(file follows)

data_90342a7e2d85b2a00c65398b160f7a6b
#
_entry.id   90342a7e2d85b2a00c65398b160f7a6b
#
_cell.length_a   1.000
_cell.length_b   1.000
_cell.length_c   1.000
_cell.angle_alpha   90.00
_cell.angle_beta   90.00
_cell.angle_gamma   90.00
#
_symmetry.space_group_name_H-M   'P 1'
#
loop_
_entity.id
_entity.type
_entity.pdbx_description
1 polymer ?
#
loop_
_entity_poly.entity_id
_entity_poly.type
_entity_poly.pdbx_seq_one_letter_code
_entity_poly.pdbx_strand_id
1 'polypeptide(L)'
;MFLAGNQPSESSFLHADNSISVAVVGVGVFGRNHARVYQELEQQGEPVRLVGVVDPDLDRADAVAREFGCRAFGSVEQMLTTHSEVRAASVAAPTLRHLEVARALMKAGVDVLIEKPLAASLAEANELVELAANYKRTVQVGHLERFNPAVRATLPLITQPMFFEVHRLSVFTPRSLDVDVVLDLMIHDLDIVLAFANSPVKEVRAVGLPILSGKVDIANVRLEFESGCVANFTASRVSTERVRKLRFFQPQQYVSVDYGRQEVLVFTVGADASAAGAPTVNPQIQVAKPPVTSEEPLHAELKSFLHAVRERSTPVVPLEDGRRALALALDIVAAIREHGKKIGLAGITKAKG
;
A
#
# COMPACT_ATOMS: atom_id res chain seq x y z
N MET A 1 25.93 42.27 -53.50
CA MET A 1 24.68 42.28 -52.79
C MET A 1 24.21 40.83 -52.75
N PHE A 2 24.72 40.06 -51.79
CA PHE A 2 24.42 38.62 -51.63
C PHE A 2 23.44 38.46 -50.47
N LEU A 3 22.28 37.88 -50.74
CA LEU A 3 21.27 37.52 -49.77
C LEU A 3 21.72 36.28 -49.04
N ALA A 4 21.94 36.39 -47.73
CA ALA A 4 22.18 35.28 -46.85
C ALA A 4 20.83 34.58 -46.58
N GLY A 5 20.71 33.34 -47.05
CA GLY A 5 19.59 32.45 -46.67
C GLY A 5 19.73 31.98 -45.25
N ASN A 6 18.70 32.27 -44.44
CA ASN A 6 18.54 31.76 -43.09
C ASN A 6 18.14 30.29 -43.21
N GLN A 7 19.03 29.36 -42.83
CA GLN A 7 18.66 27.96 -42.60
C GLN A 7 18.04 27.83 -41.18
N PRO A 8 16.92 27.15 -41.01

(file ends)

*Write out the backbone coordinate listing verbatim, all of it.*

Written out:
data_90342a7e2d85b2a00c65398b160f7a6b
#
_entry.id   90342a7e2d85b2a00c65398b160f7a6b
#
_cell.length_a   1.000
_cell.length_b   1.000
_cell.length_c   1.000
_cell.angle_alpha   90.00
_cell.angle_beta   90.00
_cell.angle_gamma   90.00
#
_symmetry.space_group_name_H-M   'P 1'
#
loop_
_entity.id
_entity.type
_entity.pdbx_description
1 polymer ?
#
loop_
_entity_poly.entity_id
_entity_poly.type
_entity_poly.pdbx_seq_one_letter_code
_entity_poly.pdbx_strand_id
1 'polypeptide(L)'
;MFLAGNQPSESSFLHADNSISVAVVGVGVFGRNHARVYQELEQQGEPVRLVGVVDPDLDRADAVAREFGCRAFGSVEQMLTTHSEVRAASVAAPTLRHLEVARALMKAGVDVLIEKPLAASLAEANELVELAANYKRTVQVGHLERFNPAVRATLPLITQPMFFEVHRLSVFTPRSLDVDVVLDLMIHDLDIVLAFANSPVKEVRAVGLPILSGKVDIANVRLEFESGCVANFTASRVSTERVRKLRFFQPQQYVSVDYGRQEVLVFTVGADASAAGAPTVNPQIQVAKPPVTSEEPLHAELKSFLHAVRERSTPVVPLEDGRRALALALDIVAAIREHGKKIGLAGITKAKG
;
A
#
# COMPACT_ATOMS: atom_id res chain seq x y z
N MET A 1 25.93 42.27 -53.50
CA MET A 1 24.68 42.28 -52.79
C MET A 1 24.21 40.83 -52.75
N PHE A 2 24.72 40.06 -51.79
CA PHE A 2 24.42 38.62 -51.63
C PHE A 2 23.44 38.46 -50.47
N LEU A 3 22.28 37.88 -50.74
CA LEU A 3 21.27 37.52 -49.77
C LEU A 3 21.72 36.28 -49.04
N ALA A 4 21.94 36.39 -47.73
CA ALA A 4 22.18 35.28 -46.85
C ALA A 4 20.83 34.58 -46.58
N GLY A 5 20.71 33.34 -47.05
CA GLY A 5 19.59 32.45 -46.67
C GLY A 5 19.73 31.98 -45.25
N ASN A 6 18.70 32.27 -44.44
CA ASN A 6 18.54 31.76 -43.09
C ASN A 6 18.14 30.29 -43.21
N GLN A 7 19.03 29.36 -42.83
CA GLN A 7 18.66 27.96 -42.60
C GLN A 7 18.04 27.83 -41.18
N PRO A 8 16.92 27.15 -41.01